‘Gaming is not a real sport’
This is the mother of all mistakes, and opens the floodgates for endless arguments. Not only will these cursed words send your gamer into a fit, it is also not true – gaming is a sport. An eSport to be exact.
These organised competitions have been a part of the gaming culture for a long time, but has only gained popularity in the late 2000s. [Neat titbit I discovered writing for this post]
Depending on which game it is, there are national and international tournaments, small divisions, big leagues, million dollar first-prizes, sponsors, and commentators. All the nitty-gritty stuff you’d find in a ‘real sport’.
For those who still doubt me, I present to you The International [TI] Dota2 Championships.
Hosted by Valve Corporation and broadcasted live, TI is the largest tournament to ever take place in eSports with 16 international, professional Dota 2 teams competing for a prize pool of over US$18 million.
Do your own thing
Don’t hover in the background, pawing for attention, when your gamer is playing.
It’s not worth it and it won’t work.
Use this time to do your own thing – explore your hobbies or catch-up on work. Just being there is enough support for your gamer and the occasional ‘good job baby’ will suffice. When your gamer’s character dies, a simple sad expression or a shake of the head will do.
Don’t get me wrong, I’m not discouraging you from watching him/her play. I’ve found the occasional game-viewing quite fun and I know my gamer appreciates my showing interest.
There are a few things that are as infuriating to a gamer as lagging.
Lagging is generally caused by a slow computer, a slow internet connection, or too many people using the same internet line simultaneously. This causes a delayed response in the game which leaves your gamer powerless for a few milliseconds.
This might not seem so bad, but it can be the difference between life and death in a game.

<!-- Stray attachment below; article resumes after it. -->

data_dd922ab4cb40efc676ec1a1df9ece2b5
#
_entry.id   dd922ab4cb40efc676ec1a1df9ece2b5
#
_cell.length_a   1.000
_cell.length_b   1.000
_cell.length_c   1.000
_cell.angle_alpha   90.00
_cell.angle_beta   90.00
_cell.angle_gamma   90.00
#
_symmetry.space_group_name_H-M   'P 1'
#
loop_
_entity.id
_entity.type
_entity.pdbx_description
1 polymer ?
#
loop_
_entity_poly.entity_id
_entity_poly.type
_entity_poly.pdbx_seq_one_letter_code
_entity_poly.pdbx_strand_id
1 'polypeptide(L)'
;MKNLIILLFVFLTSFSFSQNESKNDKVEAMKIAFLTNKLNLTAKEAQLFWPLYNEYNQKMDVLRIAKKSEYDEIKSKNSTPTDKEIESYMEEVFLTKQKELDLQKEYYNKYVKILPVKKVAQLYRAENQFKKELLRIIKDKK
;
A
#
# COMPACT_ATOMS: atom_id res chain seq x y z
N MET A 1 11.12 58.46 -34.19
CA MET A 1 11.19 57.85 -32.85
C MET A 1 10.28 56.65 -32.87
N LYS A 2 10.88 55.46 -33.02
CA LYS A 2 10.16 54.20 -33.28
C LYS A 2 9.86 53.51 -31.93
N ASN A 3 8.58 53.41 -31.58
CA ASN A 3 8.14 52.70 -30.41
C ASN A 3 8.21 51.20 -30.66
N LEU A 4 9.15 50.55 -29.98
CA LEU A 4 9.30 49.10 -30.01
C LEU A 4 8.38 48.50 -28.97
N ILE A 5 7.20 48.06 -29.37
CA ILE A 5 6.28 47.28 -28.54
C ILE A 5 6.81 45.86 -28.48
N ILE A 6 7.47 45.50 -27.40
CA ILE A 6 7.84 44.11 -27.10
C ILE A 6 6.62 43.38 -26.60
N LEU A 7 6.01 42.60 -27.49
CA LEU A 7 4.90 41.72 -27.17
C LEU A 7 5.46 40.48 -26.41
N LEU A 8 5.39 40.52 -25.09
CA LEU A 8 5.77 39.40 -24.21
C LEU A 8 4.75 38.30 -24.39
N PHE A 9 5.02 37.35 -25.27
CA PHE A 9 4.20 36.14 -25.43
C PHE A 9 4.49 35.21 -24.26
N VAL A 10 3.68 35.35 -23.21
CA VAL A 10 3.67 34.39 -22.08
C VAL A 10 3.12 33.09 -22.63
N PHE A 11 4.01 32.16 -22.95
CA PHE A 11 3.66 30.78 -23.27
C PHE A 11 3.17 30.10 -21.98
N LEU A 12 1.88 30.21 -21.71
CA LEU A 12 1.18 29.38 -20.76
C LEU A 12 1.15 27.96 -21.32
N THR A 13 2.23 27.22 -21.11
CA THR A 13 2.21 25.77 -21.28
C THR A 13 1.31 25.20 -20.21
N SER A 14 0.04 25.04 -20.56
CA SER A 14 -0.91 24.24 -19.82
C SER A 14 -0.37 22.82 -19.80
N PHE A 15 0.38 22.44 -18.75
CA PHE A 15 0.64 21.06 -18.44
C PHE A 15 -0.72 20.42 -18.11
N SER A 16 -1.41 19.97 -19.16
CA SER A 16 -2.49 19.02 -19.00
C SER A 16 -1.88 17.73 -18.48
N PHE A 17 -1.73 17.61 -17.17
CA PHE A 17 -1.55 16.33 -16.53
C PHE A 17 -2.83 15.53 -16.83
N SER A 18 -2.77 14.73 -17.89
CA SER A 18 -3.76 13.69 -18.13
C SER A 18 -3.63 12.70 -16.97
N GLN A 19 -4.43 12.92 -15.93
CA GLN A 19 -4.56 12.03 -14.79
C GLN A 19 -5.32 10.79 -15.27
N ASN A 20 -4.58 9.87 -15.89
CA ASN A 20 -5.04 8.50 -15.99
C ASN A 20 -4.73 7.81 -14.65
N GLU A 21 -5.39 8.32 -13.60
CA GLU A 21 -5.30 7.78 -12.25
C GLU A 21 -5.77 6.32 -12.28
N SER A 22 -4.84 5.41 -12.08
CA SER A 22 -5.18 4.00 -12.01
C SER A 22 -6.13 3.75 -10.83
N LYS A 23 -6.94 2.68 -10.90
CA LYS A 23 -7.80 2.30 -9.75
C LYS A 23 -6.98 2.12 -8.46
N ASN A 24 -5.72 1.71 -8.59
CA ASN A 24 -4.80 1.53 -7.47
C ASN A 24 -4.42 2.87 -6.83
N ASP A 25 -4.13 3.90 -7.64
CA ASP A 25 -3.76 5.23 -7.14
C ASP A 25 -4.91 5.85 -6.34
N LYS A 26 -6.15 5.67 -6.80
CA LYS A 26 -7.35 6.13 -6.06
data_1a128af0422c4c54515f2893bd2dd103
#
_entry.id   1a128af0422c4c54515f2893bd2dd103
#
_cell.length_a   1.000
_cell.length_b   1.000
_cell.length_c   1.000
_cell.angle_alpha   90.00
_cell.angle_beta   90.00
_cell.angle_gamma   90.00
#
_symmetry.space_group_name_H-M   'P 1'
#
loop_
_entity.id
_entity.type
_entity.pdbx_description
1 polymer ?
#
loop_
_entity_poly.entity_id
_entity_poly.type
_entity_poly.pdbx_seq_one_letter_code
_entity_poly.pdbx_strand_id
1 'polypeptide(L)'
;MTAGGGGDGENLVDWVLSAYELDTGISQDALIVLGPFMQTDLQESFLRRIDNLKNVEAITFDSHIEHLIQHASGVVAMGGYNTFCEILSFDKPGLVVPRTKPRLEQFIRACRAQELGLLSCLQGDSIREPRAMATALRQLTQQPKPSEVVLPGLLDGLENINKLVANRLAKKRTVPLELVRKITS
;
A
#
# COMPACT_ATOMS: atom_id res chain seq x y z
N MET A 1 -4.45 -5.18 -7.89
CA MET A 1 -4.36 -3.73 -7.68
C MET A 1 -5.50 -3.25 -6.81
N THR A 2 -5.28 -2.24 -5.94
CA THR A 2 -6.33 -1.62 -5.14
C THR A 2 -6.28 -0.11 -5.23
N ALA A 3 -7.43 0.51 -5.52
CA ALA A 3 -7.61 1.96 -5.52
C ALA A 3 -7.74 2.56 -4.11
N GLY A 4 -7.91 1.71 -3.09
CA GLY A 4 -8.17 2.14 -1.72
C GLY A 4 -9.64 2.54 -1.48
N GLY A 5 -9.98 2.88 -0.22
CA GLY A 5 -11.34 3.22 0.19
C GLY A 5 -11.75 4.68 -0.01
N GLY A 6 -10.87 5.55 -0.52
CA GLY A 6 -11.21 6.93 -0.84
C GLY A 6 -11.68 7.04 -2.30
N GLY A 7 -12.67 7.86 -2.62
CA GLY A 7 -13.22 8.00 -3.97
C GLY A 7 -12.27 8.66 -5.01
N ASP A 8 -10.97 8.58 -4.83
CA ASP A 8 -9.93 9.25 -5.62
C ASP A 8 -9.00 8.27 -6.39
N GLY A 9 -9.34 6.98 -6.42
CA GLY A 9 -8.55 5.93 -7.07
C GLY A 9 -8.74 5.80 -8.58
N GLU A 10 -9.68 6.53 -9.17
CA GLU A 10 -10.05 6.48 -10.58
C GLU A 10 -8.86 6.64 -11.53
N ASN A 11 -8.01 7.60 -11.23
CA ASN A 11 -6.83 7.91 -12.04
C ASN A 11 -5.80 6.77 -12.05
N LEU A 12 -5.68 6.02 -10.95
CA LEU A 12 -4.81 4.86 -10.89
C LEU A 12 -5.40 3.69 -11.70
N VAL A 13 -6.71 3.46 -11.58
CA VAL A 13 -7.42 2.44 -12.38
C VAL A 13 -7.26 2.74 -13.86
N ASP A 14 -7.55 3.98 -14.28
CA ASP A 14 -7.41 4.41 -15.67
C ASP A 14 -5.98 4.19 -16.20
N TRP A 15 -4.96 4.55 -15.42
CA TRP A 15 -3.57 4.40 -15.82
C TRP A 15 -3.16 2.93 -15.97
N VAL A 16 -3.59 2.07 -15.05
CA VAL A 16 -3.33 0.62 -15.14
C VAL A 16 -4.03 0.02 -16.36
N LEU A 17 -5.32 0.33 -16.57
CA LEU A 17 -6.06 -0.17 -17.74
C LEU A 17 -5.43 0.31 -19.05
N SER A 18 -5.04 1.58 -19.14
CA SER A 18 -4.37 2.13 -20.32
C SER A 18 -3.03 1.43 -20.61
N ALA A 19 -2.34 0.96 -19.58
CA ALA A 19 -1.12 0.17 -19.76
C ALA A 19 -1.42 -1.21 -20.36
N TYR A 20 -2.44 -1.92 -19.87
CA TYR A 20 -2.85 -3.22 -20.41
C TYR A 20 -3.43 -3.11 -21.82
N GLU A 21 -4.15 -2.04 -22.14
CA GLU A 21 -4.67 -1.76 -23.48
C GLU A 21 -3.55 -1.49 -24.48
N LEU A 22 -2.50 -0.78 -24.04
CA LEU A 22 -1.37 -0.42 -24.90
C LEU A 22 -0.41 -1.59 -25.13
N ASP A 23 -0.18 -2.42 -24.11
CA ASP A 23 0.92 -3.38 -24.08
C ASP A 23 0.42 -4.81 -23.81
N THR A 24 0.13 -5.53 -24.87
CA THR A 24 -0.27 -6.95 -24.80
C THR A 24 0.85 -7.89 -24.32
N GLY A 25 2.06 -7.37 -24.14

Don’t be too eager to jump on your gamer with soothing words and affectionate hugs when this happens. Sometimes they need space. Sympathy can come across as patronising.
You know your gamer. Go with what he/she will find most comfort in.
‘Can you teach me?’
Consider carefully before asking.
This can result in as much enjoyment as it can evolve in to a disaster. For a start, I can guarantee you the game is much harder that it seems.
Depending on your gamer’s patience and encouragement, the process of actually learning the ropes can be quite frustrating. Of course this does not apply to every game or gamer, and there’s the serendipitous chance that your casual flirtation with gaming might turn in to a solid relationship.
If so, good for you.
Some gamers are embedded with the will to win. This is not something you can change and neither something that they will set aside, even if the first-time gamer is their partner.
If you manage to outplay your gamer, bear in mind the damage this does do their egos.
If you manage to find the right balance where you’re competent enough to join in play, be advised that they will never forget this.
Win or lose
Ah, the outcome of the war.
This is tricky as what can be considered a ‘win’ might not have the excited or celebratory aftereffect, and in turn what might seem as a ‘lose’ could in fact be useful to your gamer.
Watch your gamer’s reaction carefully and act based on that. If he/she is seemingly happy, show your own excitement in their victory. If they are too silent or clearly not satisfied with the outcome, be wary.